Thinking back to what we observed in terms of percentage of points won on the first serve, we can assume that, in a best-of-five event, especially in the advanced stages of a match, players lose both brilliance and precision. It is therefore not surprising that the longer rallies, which start from a second and not from a first serve, end up determining the result of a match.

Starting from a first intuitive observation based on the evolution of playing styles, we have collected evidence that seems to support, in different forms, that the pattern suggested by intuition (the growing importance of the serve) is reflected in the data. Now let’s try to take a step back and, buoyed by this, ask ourselves: considering that more and more top players are focusing on their serve, is this shot assuming an increasing importance even in matches between Top 10 players

THE TOP 10

Picture 4. Average difference in terms of ace (top) and percentage of points won on the first and second serves (bottom) between a top 10 winner and loser

By examining picture 4, it can be noticed how the evolution of the role of the serve seems to be characterised in a different way, at least in the last three decades, in matches between Top 10 players. As for the difference in terms of aces between winners and losers, we witnessed a growth in the early 2000s, followed by a marked decrease in the period 2010-17.

It is also worth noting how the average values ​​associated with Top 10 matches are higher than the average values, ​​considering all the matches in the first two decades. In other words: in the 1990s and in the early 2000s, the difference in terms of aces between winner and loser in a Top 10 match was on average twice as much as the difference between aces in any other match. Between 2011 and 2017, however, the difference for the Top 10 is less than half of that associated with a generic match. The statistics relating to the points won on the first and on the second serve confirm this. The first serve becomes almost a “must have” at a high level and, for this reason, it cannot be the shot that “makes the difference” – because everybody has it.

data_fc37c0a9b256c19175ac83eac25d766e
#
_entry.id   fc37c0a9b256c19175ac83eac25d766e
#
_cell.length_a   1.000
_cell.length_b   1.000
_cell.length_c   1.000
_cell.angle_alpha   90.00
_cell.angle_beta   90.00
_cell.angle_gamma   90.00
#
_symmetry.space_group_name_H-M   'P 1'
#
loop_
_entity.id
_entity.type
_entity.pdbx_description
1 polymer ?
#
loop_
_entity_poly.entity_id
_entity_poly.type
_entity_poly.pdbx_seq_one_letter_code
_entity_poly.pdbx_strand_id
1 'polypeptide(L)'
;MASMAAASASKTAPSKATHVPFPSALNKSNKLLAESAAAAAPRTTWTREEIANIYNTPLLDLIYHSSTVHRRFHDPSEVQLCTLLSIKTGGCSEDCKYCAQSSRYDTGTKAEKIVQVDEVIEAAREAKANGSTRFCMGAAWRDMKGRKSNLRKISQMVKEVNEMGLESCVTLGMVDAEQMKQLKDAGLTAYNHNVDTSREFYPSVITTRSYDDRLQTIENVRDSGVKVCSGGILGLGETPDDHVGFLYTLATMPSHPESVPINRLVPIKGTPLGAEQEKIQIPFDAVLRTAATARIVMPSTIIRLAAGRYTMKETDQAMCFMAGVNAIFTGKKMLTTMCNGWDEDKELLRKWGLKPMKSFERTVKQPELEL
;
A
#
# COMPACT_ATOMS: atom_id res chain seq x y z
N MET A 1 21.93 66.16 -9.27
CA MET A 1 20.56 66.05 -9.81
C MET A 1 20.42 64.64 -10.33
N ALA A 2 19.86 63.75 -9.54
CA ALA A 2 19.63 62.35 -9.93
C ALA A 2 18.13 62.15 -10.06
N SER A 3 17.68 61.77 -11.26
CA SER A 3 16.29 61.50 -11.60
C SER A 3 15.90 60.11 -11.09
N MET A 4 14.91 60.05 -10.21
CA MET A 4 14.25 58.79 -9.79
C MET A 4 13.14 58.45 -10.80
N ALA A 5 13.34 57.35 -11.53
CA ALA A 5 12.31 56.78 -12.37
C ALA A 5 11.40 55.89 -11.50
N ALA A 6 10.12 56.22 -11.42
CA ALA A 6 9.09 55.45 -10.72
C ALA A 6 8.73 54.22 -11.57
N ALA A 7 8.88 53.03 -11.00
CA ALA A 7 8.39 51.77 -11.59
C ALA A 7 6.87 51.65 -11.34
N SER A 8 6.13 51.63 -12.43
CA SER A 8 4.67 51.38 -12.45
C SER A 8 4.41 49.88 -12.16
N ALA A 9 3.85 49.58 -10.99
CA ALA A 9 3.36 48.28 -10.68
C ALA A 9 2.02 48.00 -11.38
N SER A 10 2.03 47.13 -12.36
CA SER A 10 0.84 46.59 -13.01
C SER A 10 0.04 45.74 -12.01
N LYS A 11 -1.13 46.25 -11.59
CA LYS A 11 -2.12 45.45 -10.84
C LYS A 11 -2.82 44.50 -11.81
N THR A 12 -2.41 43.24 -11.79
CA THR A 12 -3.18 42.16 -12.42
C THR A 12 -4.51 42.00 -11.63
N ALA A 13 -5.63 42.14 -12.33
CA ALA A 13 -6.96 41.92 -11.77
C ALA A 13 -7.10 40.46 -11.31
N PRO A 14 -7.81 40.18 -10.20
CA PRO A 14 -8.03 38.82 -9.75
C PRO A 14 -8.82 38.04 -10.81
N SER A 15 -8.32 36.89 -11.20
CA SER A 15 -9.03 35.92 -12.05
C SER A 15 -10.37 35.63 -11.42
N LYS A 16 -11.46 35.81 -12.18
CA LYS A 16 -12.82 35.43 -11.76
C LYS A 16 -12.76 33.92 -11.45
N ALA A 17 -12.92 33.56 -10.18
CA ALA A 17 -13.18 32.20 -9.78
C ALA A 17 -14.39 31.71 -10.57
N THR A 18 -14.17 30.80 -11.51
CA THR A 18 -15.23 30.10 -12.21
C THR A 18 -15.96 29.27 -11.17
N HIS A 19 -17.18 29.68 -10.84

The percentage of points won with the first serve grew from 8.1% in the 1990s to 9% in the early 2000s, then decreased to 8.5% in the year 2010-2017. On the contrary, the performance with the second serve grew in both decades, with an acceleration in the last analysed timespan. On average, we move from a 9% difference in the 90s to a 9.9% difference between 2000 and 2009. Then we reach an 11.8% difference between 2010 and 2017. We would therefore conclude that the serve has become a sort of business card to be presented at the entrance of the club of the best players in the world: a shot that cannot be ignored but that is not enough to beat the opponents, and thus to conquer Grand Slams et similia.

Let’s now try to verify this hypothesis once again by recalculating the statistics about the effectiveness of the serve, this time making a distinction between surfaces. In other words, let’s try to answer this question: is what we have deduced valid both on grass, on hard, and on clay?

GRASS, HARD AND CLAY

Picture 5. Average difference in aces between winner and loser, distribution by surface

By observing the trend of the difference in aces between winner and loser by surface, we observe how the gap between clay and hard court is roughly constant. This would raise more doubts over the theory according to which surfaces tend to be more and more alike over the last few years. There is a dissonant dynamic with regards to grass, in contrast with the other surfaces and the global average analyzed in section 2. In this regard, it can be observed that there are fewer and fewer serve & volley players, even on grass. In this sense, therefore, we can imagine that even a mediocre server will look to hit an ace when he hits the first serve on that surface. Consequently, he won’t want or need to end the point at the net. Due to the decreasing frequency of net approaches, the service box, especially in the final rounds of the tournaments, tends to return higher speeds than the baseline, an area where the grass is worn out and thus slower. Hitting a very fast first serve and going for an ace can therefore be the way to go for many players. It should also be noted, however, that even during the last period covered the difference in aces, in absolute terms, is greater on grass than on hard and clay, despite a downward trend.